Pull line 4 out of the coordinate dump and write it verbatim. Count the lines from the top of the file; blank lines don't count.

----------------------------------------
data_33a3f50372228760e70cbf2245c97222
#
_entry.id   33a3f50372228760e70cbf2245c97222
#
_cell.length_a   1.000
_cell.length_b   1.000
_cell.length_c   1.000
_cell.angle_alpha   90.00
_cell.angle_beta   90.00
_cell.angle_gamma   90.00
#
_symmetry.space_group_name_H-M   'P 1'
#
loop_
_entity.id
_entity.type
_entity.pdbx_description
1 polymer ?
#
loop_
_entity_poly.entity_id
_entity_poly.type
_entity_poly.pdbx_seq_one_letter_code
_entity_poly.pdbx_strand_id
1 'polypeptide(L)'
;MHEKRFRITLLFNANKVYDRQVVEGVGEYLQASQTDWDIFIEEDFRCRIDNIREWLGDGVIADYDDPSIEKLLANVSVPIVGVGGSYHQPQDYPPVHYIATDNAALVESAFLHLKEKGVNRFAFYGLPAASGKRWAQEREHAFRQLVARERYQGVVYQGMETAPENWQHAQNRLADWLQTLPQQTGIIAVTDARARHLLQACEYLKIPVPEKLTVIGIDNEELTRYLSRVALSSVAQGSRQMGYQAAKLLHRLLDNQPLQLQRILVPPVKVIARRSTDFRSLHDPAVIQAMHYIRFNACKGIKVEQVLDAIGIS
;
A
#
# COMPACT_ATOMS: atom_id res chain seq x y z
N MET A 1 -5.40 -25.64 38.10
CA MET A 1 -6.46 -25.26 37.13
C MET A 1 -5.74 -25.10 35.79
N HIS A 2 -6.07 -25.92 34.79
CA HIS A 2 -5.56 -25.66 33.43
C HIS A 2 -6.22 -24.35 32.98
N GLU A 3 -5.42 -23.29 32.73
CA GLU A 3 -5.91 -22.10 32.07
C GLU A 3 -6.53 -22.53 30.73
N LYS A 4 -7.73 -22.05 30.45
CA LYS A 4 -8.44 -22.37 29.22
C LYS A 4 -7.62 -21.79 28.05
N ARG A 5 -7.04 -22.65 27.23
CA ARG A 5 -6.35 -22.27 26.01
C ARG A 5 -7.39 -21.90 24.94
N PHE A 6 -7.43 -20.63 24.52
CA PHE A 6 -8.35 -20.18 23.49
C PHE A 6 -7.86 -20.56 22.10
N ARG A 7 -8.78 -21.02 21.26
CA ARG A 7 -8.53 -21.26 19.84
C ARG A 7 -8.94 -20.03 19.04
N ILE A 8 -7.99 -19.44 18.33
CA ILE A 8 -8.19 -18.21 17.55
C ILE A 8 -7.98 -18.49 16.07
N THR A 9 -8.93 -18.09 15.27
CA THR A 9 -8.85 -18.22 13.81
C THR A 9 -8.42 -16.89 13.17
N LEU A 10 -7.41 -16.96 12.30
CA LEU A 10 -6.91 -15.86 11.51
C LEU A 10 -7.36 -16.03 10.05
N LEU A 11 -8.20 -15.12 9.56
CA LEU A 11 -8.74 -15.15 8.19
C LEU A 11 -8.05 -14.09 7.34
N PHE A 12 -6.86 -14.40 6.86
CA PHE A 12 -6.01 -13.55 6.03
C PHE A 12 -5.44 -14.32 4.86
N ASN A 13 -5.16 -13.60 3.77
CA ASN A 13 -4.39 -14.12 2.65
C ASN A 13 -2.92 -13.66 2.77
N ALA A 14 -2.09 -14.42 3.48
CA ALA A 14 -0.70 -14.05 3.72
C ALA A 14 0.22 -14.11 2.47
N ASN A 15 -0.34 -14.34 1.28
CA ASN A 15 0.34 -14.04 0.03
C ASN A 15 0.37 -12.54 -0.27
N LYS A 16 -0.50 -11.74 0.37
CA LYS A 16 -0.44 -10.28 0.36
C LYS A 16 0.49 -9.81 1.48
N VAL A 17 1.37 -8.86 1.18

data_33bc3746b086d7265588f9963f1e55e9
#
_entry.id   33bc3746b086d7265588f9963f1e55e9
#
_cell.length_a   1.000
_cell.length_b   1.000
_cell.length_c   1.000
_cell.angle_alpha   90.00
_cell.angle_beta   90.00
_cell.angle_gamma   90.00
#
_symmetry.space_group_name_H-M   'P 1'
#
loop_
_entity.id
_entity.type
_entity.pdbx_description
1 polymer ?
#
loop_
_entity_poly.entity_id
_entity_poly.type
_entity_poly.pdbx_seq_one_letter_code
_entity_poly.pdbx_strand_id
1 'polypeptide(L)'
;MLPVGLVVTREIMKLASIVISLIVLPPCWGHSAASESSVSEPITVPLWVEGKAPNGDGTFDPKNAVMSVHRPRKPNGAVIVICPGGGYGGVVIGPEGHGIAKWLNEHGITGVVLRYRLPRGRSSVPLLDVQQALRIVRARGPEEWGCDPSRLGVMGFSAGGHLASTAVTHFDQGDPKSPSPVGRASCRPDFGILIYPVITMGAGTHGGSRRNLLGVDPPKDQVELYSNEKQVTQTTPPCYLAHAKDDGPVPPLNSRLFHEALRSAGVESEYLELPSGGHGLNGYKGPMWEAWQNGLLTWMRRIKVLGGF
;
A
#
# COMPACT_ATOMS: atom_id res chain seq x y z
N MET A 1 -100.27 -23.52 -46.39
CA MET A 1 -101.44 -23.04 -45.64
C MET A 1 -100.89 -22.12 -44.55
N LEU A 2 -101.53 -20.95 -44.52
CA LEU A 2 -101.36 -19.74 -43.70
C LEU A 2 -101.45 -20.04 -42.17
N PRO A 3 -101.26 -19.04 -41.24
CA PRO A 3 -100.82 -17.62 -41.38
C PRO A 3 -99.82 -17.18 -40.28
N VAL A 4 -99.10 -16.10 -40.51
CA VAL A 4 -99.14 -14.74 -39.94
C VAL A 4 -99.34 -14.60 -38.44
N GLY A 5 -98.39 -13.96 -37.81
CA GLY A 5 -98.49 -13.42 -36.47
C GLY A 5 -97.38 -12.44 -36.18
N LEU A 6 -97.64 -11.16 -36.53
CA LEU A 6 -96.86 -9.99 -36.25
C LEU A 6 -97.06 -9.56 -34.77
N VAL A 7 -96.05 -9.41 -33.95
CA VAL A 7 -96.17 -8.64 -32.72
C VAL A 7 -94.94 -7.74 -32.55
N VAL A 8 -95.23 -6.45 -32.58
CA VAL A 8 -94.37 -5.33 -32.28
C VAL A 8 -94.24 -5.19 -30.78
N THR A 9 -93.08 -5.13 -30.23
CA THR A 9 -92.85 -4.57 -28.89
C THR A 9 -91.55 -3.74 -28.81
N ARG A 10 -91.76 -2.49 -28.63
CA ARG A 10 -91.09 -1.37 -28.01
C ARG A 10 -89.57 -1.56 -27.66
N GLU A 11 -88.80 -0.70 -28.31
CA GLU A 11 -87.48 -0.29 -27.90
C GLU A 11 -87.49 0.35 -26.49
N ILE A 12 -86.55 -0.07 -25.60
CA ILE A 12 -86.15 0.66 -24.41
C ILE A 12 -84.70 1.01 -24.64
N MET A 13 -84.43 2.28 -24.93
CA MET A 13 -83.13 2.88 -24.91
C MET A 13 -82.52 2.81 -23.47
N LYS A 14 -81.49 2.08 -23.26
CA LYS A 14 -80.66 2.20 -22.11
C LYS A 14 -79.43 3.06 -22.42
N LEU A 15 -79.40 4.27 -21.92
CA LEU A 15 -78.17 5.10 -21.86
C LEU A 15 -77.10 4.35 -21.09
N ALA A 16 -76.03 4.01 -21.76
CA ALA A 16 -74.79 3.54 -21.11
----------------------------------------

#